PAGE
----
After recently spending hours listening to music on YouTube, I was inspired to write another Motivational Music post. Following the debut post about ambient/post-rock music, the genre featured in today’s topic is one that I’ve enjoyed since I can remember: classical. This type of music has been great inspiration for some of my writing in the past, especially poetry (since I like to think of classical music as poetry created with sound). I don’t want to go into “pretentious mode” and pretend to have a Music-major’s extensive knowledge of the genre, though, so for my first post on the subject, I’ll just scratch the surface with a few well-known Classical-era composers: Mozart, Beethoven and Bach.

Wolfgang Amadeus Mozart

Wolfgang Amadeus Mozart

Wolfgang Amadeus Mozart (1756-1791)

Genre(s): Classical
Origin: Salzburg, Austria
Writing Inspiration: Poetry, humor
My Favorite Song(s): “Rondo Alla Turca” (Piano Sonata No. 11), “Symphony No. 40

When thinking of classical music, one of the first names that comes to mind is Mozart, and with good reason. From piano sonatas to orchestra symphonies to operas, his music is wonderfully melodic and an absolute delight to listen to. Though I do enjoy the grander compositions like his 40th symphony, my favorite pieces of his are the lighter sonatas and arias, such as “Rondo Alla Turca” (the last movement of his 11th piano sonata, also known as the Turkish March) and the Queen of the Night aria (from the opera The Magic Flute).

What I find so enjoyable about Mozart’s music is the way it bounces, like the notes are floating on a breeze. Back when I took vocal lessons, I had to learn his piece “Das Veilchen” (“The Violet”), and though it was difficult to sing in German, I still enjoyed it for the bright melody. That’s why I find Mozart inspirational not just for poetry, but for humorous writing. Even when I’m not writing, I like to listen to his compositions just because they put me in a good mood. Whether it’s a grand symphony or a simple piano solo, there’s something about Mozart’s music that always brings a smile to my face.

Ludwig van Beethoven

Ludwig van Beethoven

Ludwig van Beethoven (1770-1827)

Genre(s): Classical (Romantic era)
Origin: Bonn, Germany
Writing Inspiration: Poetry, drama, romance
My Favorite Song(s): “Symphony No. 5“, “Für Elise” (Bagatelle No. 25)

Yes, Beethoven is one of those composers whose music I could listen to all day. While I appreciate Mozart for his upbeat pieces, I enjoy Beethoven for his bold and powerful symphonies, which make excellent inspiration for dramatic writing. I sometimes listen to his fifth symphony when trying to get into a mindset for heavier scenes full of action or strong emotion (as demonstrated beautifully in this segment from Disney’s Fantasia 2000). Of course, the composer wasn’t limited to intense symphonies; one of his most famous pieces is the lovely piano bagatelle “Für Elise”, which contrasts with his more elaborate compositions for its soft and romantic melody.

Beethoven was an important figure in the transition between the Classical and Romantic eras of music, so it stands to reason that his pieces comprise a diversity of sources for writing inspiration, from poetry to drama to romance. Honestly, I find his music so inspiring that I’d recommend it not just to writers, but to artists of any type. If you appreciate music at all, you should have at least one composition by Beethoven in your music player. It’s definitely worth it.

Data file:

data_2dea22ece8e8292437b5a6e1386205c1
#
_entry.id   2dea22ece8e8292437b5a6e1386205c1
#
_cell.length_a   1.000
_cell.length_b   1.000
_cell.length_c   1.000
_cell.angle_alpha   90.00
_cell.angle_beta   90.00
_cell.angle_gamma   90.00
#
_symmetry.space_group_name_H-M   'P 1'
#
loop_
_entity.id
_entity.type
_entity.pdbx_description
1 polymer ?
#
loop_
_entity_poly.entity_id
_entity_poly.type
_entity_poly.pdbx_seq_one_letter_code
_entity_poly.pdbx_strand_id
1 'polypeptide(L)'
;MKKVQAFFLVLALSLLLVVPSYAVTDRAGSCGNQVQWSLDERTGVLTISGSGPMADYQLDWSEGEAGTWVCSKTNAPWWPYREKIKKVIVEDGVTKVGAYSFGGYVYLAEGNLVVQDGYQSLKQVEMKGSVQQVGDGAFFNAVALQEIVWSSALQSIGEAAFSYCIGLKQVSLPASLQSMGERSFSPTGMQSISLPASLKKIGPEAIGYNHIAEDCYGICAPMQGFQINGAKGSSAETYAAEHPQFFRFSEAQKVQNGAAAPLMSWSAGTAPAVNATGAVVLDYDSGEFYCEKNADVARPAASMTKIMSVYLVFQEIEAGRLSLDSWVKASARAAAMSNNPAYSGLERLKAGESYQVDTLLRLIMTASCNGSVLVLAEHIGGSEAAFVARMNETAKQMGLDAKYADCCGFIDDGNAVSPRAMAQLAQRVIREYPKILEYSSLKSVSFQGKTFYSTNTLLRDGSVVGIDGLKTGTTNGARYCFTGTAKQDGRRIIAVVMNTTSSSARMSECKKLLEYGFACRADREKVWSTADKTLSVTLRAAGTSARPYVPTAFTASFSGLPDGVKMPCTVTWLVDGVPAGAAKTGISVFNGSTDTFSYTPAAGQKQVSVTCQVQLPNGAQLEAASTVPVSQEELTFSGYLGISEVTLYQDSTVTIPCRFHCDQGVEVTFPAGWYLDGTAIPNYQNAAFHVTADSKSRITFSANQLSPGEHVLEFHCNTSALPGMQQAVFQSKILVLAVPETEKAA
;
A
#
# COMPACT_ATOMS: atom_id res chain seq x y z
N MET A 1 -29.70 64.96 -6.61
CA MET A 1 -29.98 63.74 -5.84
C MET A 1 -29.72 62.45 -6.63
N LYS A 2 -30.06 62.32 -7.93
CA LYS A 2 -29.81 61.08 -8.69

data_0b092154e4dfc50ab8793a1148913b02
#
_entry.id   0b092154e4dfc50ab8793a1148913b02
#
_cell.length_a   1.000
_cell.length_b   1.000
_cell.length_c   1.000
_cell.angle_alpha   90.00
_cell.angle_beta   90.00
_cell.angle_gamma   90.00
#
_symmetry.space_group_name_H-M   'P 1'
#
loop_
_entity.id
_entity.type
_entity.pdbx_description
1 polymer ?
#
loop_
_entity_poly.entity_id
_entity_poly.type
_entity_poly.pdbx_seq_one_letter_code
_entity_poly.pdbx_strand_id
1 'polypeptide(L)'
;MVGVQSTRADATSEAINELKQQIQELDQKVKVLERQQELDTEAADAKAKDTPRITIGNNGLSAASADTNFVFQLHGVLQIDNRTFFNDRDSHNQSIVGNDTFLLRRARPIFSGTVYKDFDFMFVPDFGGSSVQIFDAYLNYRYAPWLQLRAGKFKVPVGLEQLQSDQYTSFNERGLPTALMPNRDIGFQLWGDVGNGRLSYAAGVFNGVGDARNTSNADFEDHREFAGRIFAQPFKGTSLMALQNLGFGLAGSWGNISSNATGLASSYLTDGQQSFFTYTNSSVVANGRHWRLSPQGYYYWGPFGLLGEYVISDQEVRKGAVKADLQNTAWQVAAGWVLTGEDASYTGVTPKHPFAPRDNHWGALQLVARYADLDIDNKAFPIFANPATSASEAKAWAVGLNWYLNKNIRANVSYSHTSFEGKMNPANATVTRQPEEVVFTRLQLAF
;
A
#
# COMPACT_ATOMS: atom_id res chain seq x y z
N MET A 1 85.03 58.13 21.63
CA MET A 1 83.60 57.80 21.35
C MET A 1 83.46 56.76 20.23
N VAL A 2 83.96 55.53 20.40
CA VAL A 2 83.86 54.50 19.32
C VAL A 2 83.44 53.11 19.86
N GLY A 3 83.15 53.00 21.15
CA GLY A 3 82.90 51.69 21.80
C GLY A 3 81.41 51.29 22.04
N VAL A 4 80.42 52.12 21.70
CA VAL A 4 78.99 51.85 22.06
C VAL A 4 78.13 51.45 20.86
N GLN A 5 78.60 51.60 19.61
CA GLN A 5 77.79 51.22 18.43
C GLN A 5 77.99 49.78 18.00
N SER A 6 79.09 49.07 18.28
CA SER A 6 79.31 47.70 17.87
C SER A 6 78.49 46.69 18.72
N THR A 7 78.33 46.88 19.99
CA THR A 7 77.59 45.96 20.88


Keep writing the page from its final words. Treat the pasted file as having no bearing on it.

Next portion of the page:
Johann Sebastian Bach

Johann Sebastian Bach

Johann Sebastian Bach (1685-1750)

Genre(s): Classical
Origin: Eisenach, Germany
Writing Inspiration: Poetry, drama
My Favorite Song(s): “Little Fugue (in G minor)“, Cello Suites

While Bach is admittedly not my favorite classical composer as far as concertos, I do enjoy his more subtle music. His cello suites are very beautiful and soothing (especially as performed by Yo-Yo Ma), and I find the slow melodies inspiring for writing drama and romance. My favorite piece, however, is definitely his “Little Fugue (in G minor)”; the music builds up as the different parts blend into each other to create a beautiful harmony, which I enjoy listening to while writing poetry or drama. Fun fact: this piece was adapted for the Dreamworks movie Shrek Forever After, where it plays as a club track (“Rumpel’s Party Palace“) in Rumpelstiltskin’s castle!

Though most of my favorite classical pieces are by Mozart and Beethoven, I find some of Bach’s music just as inspirational for certain forms of emotional writing. At the very least, I’d recommend his cello suites as background music for relaxing, as that can really help make the creative process easier!

Classical music is wonderful to listen to, as much for entertainment as for writing inspiration. Whether you write poetry or prose, comedies or tragedies, you can probably find inspiration in a good classical piece. I hope you enjoy the music I’ve shared with you today, and that you find in it the inspiration you need for your own art! Thanks for reading/listening!

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